Sitting one day and thinking, it dawned on me that I can compare two experiences I share with my dog.

Two years ago, Pnina ran out into the street on a very sunny day when I took her to work with me in a ground floor office.  A client left the door wide open and she ran out.  The client, not knowing anything about dogs, probably thought that dogs belong outside or something like that and did not even warn me that she got out.  For all he knew, she could have snuck in.  In fact, she snuck out and ran straight to the street where a [woman] driver ran over her left hind leg, despite pleas from a woman on the side walk who told her not to move the car, that there’s a small dog under it.  In any case, we ran to the vet where Pnina’s leg was immobilized and she was given antibiotics.

A year ago I broke my leg.  It was a Friday night, Shabbat and I did not see an oily spot in the dark and fell on the stone steps outside my building and broke my left leg.  A neighbor took me to an all hours emergency treatment center.  I was treated horribly and once the doctor saw my x-rayed broken leg, he put only a half cast on with ace bandages.  This was to hold me until Sunday when I could see a proper orthopedist.  I was not given antibiotics or painkillers.  It doesn’t matter that I’m allergic to antibiotics, the doctor did NOT know this.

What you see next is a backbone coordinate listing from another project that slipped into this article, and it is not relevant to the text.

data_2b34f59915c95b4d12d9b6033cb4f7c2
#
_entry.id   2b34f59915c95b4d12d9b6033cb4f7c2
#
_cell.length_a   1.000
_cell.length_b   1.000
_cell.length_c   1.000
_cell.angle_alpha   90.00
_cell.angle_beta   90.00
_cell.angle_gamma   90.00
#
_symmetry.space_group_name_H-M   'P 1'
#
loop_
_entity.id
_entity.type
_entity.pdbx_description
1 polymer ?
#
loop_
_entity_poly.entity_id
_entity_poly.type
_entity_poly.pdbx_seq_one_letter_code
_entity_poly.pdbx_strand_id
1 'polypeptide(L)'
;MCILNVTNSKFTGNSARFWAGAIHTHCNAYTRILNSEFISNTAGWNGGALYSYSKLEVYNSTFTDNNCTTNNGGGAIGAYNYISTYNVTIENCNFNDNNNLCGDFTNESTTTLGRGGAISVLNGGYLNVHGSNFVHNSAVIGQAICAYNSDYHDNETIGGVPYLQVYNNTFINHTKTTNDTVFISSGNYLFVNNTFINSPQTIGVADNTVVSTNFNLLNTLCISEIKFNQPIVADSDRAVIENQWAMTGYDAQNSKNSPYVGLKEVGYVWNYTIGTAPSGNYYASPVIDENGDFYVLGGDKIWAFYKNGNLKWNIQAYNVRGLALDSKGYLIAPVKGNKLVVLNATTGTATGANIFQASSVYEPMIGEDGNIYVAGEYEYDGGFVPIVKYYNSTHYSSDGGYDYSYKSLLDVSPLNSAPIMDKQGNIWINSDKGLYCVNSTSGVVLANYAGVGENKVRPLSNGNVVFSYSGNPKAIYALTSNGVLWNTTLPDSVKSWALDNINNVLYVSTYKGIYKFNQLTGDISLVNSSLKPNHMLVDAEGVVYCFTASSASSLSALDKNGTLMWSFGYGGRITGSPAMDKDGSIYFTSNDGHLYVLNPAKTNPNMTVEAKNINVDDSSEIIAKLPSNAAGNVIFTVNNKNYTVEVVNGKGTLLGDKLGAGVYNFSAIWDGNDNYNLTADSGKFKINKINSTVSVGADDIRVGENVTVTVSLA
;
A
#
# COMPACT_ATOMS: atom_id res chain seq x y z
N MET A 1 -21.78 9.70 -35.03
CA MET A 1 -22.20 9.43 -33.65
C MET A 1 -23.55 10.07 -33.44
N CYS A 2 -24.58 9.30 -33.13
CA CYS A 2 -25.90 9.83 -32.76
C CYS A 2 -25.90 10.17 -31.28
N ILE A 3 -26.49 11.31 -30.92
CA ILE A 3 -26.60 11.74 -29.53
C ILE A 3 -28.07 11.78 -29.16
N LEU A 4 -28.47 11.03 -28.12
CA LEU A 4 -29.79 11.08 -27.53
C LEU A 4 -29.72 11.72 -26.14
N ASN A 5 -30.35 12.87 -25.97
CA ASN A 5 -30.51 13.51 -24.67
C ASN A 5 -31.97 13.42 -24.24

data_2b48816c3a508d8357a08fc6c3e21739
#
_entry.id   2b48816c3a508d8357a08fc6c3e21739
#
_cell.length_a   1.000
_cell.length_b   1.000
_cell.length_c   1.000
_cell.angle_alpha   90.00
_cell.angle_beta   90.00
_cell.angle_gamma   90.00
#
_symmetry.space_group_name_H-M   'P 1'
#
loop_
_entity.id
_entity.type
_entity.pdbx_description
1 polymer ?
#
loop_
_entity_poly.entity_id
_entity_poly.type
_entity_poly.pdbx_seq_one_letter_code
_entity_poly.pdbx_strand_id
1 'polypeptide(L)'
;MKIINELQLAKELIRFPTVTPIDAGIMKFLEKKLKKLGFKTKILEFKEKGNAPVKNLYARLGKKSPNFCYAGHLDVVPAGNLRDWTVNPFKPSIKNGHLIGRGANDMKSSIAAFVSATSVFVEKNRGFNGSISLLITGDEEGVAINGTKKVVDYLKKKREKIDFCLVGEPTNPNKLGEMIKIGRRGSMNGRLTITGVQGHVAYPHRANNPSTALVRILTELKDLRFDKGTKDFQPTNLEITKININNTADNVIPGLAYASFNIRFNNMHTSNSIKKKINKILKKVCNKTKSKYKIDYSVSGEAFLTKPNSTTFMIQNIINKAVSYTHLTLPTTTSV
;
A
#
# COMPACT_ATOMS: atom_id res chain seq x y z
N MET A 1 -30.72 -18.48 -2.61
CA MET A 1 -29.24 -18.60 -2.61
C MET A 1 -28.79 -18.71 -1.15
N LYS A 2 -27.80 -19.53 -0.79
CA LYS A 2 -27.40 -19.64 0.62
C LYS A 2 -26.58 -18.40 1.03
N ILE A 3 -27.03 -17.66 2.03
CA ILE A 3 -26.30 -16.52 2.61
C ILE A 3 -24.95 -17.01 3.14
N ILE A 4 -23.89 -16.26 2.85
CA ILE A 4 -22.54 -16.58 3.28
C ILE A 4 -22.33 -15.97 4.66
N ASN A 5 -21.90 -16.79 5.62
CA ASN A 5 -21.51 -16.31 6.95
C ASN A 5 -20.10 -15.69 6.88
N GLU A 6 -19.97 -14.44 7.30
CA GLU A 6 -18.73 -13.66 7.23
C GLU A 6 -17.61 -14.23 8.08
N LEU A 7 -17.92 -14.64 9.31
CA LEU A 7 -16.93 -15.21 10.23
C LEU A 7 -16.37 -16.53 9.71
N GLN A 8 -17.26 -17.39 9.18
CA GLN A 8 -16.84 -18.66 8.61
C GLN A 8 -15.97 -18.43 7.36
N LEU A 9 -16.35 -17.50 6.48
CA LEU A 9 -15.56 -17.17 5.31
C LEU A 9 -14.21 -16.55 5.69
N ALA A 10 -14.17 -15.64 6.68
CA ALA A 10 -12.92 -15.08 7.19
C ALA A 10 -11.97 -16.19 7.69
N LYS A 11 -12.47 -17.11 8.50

The second parallel was when I went to a doctor who didn’t know me, who tried every which way to cajole me to go for tests and she tried to hint that I could benefit from more physical activity.  The previous doctor who practically attacked me for being a large woman, was fired by yours truly.

The other day, I took Pnina for her mandatory annual rabies vaccine.  The vet tried to convince me to spay her and one of the things I told him was that spaying often resulted in them getting fat.  He looked at me and said “And what is wrong with that?  Whoever said that fat isn’t healthy?  There’s no real proof of that.”  Okay, at that point I thought that if he wasn’t married, I would grab him and kiss him.


My conclusion is that in future I might benefit more from being examined by a vet.

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